All noon events in the Faulkner Room are open to the public
SEPTEMBER 6, 2018 BY
The public is invited to six lectures brown bag lectures hosted this fall by the Department of Archives and Special Collections at the University of Mississippi Library.
All the events begin at noon in the Faulkner Room, on the third floor of the J.D. Williams Library.
“Special Collections is thrilled to announce the 2018 fall lecture series,” said Jennifer Ford, the department’s head and professor. “There are so many fascinating topics and talented speakers on the schedule. There should be something to appeal to everyone, and we are looking to welcoming visitors to each event.”
Series dates, speakers and topics are:
Sept. 12: “So Easy Even a Child Can Do It: The Southern Gothic in Faulkner’s “That Evening Sun” – Jay Watson, UM Howry Professor of Faulkner Studies and Professor of English, will lead a discussion about Faulkner’s approach to the Southern Gothic in the short story “That Evening Sun,” which is one of this year’s Common Reading Experience selected short stories.
Sept. 20: “The Art of Philip Jackson” – Philip Jackson, acclaimed artist and UM associate professor of art, will speak about his artwork and process. This is in conjunction with the art theme of the “No Two Alike” exhibit in Special Collections.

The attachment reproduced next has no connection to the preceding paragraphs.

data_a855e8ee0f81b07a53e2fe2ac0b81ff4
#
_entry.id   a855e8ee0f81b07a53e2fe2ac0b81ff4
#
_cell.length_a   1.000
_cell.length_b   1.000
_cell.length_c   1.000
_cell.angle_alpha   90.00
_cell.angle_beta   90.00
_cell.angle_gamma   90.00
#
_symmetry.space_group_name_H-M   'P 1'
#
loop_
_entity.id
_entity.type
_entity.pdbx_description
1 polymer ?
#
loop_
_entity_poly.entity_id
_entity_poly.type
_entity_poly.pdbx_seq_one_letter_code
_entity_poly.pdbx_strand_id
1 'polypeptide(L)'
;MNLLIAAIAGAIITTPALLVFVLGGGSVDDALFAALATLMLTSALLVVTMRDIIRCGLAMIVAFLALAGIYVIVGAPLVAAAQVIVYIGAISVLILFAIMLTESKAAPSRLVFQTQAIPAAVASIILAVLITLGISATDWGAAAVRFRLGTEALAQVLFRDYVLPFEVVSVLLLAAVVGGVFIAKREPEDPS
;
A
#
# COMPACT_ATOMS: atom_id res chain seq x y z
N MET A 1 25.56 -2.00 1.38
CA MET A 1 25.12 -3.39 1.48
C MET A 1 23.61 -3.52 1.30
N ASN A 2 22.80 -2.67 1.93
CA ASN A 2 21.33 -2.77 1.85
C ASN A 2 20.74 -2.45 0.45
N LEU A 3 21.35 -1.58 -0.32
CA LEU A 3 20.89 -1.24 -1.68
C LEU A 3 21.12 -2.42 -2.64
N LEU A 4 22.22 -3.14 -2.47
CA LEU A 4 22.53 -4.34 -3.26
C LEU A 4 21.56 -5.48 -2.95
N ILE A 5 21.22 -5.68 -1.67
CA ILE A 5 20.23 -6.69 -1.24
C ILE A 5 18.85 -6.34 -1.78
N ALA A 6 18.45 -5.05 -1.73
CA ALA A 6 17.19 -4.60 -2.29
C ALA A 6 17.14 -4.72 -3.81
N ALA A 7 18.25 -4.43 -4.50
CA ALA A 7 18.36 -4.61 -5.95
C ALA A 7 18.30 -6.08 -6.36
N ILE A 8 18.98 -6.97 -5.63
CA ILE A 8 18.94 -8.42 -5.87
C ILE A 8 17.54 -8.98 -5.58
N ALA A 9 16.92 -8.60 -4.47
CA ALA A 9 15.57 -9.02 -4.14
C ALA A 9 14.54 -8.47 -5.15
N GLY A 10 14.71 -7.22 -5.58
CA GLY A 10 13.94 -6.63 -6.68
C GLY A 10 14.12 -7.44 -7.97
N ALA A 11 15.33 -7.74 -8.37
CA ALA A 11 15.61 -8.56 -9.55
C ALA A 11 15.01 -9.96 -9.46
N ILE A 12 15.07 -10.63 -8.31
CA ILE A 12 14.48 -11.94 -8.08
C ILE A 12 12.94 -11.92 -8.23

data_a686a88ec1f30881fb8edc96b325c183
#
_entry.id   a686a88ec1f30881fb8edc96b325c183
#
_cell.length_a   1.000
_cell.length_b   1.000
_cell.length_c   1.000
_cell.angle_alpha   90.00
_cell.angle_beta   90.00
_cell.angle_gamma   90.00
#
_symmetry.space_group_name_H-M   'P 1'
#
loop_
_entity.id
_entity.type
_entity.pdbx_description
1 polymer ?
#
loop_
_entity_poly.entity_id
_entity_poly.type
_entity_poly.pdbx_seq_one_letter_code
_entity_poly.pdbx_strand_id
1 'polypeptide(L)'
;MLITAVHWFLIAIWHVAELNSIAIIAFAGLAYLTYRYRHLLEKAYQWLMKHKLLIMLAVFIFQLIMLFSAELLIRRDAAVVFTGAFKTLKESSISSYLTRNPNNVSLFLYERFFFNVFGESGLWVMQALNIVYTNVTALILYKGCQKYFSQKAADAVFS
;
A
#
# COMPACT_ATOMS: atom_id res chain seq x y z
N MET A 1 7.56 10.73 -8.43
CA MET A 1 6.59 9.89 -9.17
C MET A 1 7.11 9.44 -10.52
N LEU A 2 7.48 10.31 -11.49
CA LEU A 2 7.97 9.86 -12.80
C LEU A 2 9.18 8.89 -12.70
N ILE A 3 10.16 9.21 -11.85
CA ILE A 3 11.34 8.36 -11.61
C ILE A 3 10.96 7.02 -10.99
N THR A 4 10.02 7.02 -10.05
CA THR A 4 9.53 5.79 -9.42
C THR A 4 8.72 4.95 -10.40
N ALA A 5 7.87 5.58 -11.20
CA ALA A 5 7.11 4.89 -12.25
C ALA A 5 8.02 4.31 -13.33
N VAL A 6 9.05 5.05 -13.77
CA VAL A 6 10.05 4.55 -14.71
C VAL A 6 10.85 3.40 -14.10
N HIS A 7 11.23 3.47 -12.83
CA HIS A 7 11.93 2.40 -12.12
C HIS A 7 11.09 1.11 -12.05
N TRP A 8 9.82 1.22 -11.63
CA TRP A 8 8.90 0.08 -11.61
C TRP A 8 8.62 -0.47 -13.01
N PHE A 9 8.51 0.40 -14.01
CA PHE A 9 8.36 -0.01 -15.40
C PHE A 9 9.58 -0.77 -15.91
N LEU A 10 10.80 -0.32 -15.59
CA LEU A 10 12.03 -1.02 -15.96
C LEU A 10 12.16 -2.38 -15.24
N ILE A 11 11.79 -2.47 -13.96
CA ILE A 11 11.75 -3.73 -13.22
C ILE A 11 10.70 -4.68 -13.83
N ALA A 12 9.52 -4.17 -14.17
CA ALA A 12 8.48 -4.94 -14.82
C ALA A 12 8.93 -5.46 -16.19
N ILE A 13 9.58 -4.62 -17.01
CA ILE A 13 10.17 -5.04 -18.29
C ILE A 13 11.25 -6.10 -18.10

Oct. 3: “Door Ajar: The Purser and Mayfield Story” – Filmmaker and author John Reyer Afamasaga will discuss his in-progress documentary about artist M.B. Mayfield and former UM art professor Stuart Purser. This is in conjunction with the art theme of the “No Two Alike” exhibit.
Oct. 11: “The Place of Faulkner History and Place in Tippah and Union Counties” – Scholar Jack Elliot and Jill Smith, director of the Union County Historical Museum, will speak about the Faulkner/Falkner family in north Mississippi, with a special focus on Union and Tippah counties.
Oct. 31: “Unearthing the Past with History Bones: Miniature Historical Scenes by Lee Harper” – Oxford artist Lee Harper will discuss her “History Bones” art dioramas, which feature historical scenes and spooky figures. This is in conjunction with the art theme of the “No Two Alike” exhibit in Special Collections.
Nov. 7: “Faulkner’s Native American World: Fiction and Reality” – Annette Trefzer, associate professor of English, and Robbie Ethridge, professor of anthropology, will discuss Faulkner’s frequent return to the Native American origins and histories of his imaginary landscape, Yoknapatawpha County.